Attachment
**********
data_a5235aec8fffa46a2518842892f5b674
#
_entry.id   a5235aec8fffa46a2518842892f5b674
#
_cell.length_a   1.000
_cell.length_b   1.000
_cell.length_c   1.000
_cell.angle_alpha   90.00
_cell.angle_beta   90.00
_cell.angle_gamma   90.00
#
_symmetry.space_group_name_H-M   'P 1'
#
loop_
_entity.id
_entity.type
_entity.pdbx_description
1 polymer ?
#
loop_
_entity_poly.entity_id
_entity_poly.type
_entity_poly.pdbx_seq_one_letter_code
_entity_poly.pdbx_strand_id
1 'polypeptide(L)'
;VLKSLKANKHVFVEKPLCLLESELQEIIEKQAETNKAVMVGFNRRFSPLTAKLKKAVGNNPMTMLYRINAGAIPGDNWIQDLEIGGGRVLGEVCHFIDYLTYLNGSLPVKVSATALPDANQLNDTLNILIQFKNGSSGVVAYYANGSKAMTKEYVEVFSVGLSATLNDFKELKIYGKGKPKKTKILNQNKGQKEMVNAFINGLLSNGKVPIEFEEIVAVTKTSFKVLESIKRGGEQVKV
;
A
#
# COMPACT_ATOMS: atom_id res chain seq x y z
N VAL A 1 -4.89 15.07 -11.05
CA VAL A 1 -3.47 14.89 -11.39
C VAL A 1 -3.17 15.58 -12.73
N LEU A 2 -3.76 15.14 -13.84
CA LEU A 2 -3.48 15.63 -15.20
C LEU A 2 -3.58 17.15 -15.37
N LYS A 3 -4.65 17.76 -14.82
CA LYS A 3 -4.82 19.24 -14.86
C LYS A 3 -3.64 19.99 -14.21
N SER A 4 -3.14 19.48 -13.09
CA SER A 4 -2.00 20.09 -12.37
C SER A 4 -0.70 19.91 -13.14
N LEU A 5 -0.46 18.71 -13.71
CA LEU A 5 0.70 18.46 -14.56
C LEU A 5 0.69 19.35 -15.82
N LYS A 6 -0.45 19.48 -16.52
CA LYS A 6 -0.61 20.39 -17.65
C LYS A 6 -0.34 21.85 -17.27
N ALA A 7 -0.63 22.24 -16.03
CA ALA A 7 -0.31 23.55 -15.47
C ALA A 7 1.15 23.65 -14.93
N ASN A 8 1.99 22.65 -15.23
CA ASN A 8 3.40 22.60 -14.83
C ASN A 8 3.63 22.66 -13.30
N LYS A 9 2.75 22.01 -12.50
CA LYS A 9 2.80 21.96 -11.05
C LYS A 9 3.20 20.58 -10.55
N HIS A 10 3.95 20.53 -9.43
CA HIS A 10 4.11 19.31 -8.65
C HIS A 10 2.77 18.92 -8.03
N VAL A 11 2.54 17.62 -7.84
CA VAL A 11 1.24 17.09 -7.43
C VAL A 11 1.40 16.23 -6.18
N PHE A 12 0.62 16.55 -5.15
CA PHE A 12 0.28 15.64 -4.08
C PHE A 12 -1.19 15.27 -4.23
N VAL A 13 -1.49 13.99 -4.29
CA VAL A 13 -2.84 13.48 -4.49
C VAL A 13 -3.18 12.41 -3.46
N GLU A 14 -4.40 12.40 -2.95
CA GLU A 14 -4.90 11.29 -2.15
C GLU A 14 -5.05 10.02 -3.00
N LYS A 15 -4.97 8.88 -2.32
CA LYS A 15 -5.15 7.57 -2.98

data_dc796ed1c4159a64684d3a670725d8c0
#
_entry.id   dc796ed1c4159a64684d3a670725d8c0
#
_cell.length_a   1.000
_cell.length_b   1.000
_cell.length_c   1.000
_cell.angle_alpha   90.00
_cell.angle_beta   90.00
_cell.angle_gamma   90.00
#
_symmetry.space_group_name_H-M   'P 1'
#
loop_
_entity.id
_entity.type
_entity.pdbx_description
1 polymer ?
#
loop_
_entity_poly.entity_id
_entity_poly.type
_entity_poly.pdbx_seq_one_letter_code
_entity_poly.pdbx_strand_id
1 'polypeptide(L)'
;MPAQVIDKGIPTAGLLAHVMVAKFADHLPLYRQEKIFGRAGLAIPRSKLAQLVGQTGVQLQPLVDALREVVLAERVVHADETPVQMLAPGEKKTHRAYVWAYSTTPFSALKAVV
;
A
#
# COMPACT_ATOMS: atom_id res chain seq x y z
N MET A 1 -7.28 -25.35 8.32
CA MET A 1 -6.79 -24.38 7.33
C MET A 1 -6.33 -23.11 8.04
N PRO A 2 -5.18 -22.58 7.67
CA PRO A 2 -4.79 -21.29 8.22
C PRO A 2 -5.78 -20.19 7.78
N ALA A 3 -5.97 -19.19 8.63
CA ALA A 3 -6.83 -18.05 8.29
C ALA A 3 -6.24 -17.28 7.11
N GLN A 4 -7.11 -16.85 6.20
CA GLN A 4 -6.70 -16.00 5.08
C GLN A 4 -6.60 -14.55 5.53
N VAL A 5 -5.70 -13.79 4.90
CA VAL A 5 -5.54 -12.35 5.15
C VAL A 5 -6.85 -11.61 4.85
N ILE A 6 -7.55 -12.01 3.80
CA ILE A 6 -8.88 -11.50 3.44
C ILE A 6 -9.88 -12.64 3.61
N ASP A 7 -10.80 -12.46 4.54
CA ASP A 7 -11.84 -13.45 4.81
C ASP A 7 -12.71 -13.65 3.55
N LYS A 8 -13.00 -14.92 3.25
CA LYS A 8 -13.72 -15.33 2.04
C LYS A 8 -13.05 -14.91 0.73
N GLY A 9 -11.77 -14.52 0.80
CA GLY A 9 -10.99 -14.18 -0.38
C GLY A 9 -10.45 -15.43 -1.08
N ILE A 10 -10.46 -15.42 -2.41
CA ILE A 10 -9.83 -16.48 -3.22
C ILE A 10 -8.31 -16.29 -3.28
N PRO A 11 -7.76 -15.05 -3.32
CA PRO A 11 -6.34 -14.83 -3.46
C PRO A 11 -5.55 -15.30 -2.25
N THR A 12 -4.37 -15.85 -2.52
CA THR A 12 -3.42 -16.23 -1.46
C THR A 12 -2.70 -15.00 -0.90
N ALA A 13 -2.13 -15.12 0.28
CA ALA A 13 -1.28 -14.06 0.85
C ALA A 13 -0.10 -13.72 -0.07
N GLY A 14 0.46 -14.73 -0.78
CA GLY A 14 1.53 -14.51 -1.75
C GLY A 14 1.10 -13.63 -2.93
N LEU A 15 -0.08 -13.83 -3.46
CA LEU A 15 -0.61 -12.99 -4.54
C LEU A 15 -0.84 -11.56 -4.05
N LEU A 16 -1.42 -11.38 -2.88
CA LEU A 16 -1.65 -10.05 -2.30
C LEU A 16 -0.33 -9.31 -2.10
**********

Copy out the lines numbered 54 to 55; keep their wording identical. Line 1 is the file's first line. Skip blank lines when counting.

C ASN A 8 3.63 22.66 -13.30
N LYS A 9 2.75 22.01 -12.50